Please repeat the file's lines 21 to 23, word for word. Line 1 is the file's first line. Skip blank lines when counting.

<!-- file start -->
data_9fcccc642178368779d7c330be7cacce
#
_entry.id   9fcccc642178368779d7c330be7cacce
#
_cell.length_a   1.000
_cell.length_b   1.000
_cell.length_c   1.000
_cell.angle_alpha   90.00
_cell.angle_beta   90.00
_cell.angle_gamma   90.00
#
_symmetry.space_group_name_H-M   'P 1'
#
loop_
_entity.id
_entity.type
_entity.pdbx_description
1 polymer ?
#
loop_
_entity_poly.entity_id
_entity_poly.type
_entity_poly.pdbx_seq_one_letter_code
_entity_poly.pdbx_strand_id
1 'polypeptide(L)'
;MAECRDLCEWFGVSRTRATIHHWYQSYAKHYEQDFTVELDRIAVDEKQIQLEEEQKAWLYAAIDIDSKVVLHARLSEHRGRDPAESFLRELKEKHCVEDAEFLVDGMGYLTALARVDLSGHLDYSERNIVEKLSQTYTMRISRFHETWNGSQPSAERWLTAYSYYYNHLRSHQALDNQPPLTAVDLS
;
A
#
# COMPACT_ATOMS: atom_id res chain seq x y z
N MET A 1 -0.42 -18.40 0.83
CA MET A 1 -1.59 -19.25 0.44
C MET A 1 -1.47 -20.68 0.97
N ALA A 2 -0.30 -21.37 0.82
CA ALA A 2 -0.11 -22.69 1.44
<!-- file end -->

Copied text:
_entity_poly.entity_id
_entity_poly.type
_entity_poly.pdbx_seq_one_letter_code